Lee Kuan Yew

Topics: Singapore, Lee Kuan Yew, Leadership Pages: 8 (2126 words) Published: May 21, 2014

1. Historical Background of the Leader

Lee Kuan Yew was born a British subject in at Kampong Java Road Singapore on September 16, 1923. He was born to Lee Chin Koon, an English-educated and a British subject, and Chua Jim Neo. He had three brothers and a sister namely, Dennis Lee, who was able to put up a law firm with Lee Kuan Yew called Lee & Lee, Freddy Lee, a stockbroker, Lee Suan Yew, who read medicine at the University of Cambridge, and Monica Lee. Lee Kuan Yew got married to Kwa Geok Choo on September 30, 1950. They had two sons, Lee Hsien Loong, who became a Prime Minister in Singapore, and Lee Hsien Yang, who was a former President and Chief Executive Officer of SingTel. They also had a daughter named Lee Wei Ling, who runs the National Neuroscience Institute.

He first studied at Telok Kurau Primary School, which he perceived as a school whose primary students were poor and not as bright and advantaged. He moved to Raffles Institution, where he was challenged because he was surrounded with the top 150 students in Singapore. Despite this, he still strived to get into the top of his class. On his junior year, he studied in Cambridge where he was able to receive scholarships and top position for the School Certificate examinations. Lee also received a scholarship for Raffles College (National University of Singapore) where he obtained the top student position for both Singapore and Malaya. When the Japanese arrived in Singapore, Lee’s university education was delayed. He used this time to learn Japanese and work as a clerk in a textile importing company. He also put up his own business where he manufactured stationery glue. When the war finished, Lee continued his studies in London School of Economics and afterwards moved to University of Cambridge. Here, he took up law at Fitzwilliam College and graduated with a double First Class Honors, an award that is rarely received.

After taking up his graduate degree, he returned to Singapore to work as a lawyer. He was offered a job in John Laycock’s law firm, which he served as a legal advisor to the trade and students’ union. He also worked as an election agent for the company, and this is where he encountered politics. Eventually, he was able to work is way to the top and he became the first Prime Minister of Singapore on June 3, 1959. During his term, he was able to make third world country, Singapore, to a first world country.1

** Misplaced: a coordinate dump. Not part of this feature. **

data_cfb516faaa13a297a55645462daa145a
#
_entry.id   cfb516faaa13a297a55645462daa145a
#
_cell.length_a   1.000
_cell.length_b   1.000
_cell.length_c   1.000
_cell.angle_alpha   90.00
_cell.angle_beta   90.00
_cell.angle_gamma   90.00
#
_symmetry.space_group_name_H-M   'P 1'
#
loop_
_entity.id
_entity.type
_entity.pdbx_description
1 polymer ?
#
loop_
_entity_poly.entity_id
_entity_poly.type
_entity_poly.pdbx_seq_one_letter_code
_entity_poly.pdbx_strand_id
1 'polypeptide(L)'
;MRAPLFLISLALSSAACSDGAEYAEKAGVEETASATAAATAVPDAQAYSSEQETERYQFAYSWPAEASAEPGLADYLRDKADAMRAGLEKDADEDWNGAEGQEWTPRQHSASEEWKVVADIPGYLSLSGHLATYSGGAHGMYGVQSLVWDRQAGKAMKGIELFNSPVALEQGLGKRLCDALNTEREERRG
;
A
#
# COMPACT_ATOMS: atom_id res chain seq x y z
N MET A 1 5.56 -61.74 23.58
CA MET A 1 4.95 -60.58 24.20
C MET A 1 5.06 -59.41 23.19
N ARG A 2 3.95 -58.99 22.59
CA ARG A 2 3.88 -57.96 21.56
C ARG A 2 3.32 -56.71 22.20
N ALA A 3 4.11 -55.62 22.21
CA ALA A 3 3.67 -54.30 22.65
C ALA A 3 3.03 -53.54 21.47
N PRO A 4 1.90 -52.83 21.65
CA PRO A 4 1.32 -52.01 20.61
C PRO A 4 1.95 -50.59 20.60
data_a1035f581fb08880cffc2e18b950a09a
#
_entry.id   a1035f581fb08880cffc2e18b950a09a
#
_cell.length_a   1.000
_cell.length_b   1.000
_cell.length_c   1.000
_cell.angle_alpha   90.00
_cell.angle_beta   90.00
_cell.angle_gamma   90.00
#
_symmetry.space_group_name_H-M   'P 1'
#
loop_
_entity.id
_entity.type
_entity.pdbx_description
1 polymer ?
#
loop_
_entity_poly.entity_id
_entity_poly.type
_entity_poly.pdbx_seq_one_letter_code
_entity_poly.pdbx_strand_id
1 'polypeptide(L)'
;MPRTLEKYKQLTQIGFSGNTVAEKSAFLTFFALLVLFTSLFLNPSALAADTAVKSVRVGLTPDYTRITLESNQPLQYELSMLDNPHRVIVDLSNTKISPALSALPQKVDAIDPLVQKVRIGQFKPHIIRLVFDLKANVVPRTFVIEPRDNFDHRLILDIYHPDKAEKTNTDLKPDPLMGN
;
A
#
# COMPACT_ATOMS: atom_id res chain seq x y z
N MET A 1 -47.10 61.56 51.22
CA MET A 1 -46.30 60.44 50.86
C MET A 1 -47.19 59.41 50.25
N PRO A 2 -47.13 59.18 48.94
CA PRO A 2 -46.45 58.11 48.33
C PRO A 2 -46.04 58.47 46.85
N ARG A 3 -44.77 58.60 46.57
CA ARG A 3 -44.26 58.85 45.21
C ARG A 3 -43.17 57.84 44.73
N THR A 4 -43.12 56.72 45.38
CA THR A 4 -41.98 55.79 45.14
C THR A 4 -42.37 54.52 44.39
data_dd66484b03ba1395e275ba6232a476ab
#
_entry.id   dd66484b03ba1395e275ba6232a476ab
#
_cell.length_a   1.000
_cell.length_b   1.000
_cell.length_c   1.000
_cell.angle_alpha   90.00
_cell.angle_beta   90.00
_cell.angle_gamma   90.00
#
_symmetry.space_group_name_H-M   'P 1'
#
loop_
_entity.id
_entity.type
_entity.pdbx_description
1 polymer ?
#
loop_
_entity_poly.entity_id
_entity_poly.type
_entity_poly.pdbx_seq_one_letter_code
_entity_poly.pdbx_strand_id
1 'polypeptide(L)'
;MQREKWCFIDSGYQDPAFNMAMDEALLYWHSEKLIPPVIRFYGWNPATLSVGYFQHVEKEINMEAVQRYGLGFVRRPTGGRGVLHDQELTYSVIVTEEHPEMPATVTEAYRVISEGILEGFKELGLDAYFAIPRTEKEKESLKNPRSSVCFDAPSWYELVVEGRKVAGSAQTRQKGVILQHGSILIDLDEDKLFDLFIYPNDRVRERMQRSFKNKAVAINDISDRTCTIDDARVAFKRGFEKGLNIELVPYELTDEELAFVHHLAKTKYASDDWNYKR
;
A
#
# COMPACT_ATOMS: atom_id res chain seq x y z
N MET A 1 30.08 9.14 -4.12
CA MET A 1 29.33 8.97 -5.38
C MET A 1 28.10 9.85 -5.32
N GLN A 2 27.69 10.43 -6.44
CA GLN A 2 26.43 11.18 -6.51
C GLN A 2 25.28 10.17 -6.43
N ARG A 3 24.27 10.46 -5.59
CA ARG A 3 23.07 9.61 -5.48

2. Application of Edwin Locke’s Framework


3. Leadership Styles
Covey’s Transformational vs. Transactional
Lee Kuan Yew was more of a transformational leader. He involved changing the organization and its members for the better. He motivated his subordinates to work for “higher level” goals that allegedly transcend their personal interests. He shaped and drove Singapore’s development, catapulting the city-state from a Third World backwater, to the front ranks of the First World. An example for this would be when he wanted to lower down the unemployment rate. He decided that change was necessary and they specifically needed to get manufacturing sectors put up in Singapore then sent back to America. This resulted to them running and exporting within months, which solved their unemployment problem. Another example would be the time when he inspired the polyglot population to become the intellectual and technical center of the region. This resulted then to becoming a major player in the international economic market. Lee Kuan Yew was able to transform Singapore drastically by appealing to his followers’ values and sense of higher purpose to execute his vision for a new and improved Singapore. He was also able to align his vision accordingly with his followers, which can be seen in a testimony saying that Lee has created a tiny island of three million who constantly strive to improve.7

Schmidt and Tannebaum’s Continuum
Lee Kuan Yew’s style is nearing the Laissez Faire leadership. He shares...
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